HSBC is being sued by a former employee who claims he was discriminated against based on his gender and wrongfully terminated because of purportedly false accusations of sexual harassment.
Hassam Hariri worked for HSBC for 26 months as a vice president and senior product manager in its commercial banking division, according to the complaint. He claims he received positive feedback for his job performance.
Hariri claims that HSBC “accused [him] of sexual harassment and inappropriate conduct with female colleagues, causing him to be disciplined more harshly and treated less favorably than female employees.” He claims that he was wrongfully terminated “without evidence of wrongdoing, based upon gender discrimination, which stemmed from a false accusation of sexual harassment made by a female colleague . . . .”
HSBC began an investigation into allegations that Hariri asked colleagues to go one a date with him using the messaging application, WhatsApp, according to the complaint. Hariri denied the conduct but did concede that he occasionally communicated with colleagues using the app.
Instead of being the instigator of harassment, Hariri claims he was the victim of it. He claims a female coworker messaged him, “hi sexy,” instigated conversations with him regarding hesitations about her upcoming marriage and later complained about the marriage, shared that her husband liked Japanese pornography, made unsolicited comments about her menstrual cycle, asked if his son was circumcised, told him he remained her first choice as a husband, invaded his personal space, and made comments that made him uncomfortable.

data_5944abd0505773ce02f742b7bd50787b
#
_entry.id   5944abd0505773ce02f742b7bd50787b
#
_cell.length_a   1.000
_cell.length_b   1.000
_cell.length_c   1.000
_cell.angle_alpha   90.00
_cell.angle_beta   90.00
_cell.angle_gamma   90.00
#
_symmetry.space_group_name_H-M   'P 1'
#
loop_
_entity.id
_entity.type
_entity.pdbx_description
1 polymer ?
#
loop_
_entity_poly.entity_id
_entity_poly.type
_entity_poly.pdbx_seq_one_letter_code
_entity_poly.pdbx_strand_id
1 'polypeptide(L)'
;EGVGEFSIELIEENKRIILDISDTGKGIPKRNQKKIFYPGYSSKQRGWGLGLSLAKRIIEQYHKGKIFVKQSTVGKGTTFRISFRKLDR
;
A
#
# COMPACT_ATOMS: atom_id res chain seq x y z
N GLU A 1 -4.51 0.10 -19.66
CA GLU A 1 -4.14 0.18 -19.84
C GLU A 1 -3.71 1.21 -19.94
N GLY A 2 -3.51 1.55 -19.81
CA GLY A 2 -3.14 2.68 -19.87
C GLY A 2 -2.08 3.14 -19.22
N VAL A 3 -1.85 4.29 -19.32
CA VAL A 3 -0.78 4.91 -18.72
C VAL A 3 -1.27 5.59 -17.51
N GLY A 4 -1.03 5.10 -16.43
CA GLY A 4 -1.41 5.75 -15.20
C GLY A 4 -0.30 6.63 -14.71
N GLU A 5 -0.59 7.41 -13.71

As the investigation into the claims against Hariri continued, HSBC informed him that he must work from home until its conclusion. In March 2017 a supervisor advised Hariri that he had violated HSBC’s positive work environment policy and he was subsequently terminated. Hariri claims he was told that he had violated the policy by sexually harassing a colleague but was not provided with any evidence of his alleged misconduct.
Hariri believes that HSBC “terminated [him] due to his gender, and utilized the false accusation of sexual harassment as a basis to conceal its discriminatory animus against him,” and that it treated him “differently as compared to similarly-situated female employees.”
Hariri is represented by Nina Ovrutsky of New York City who brought the case in the Southern District of New York.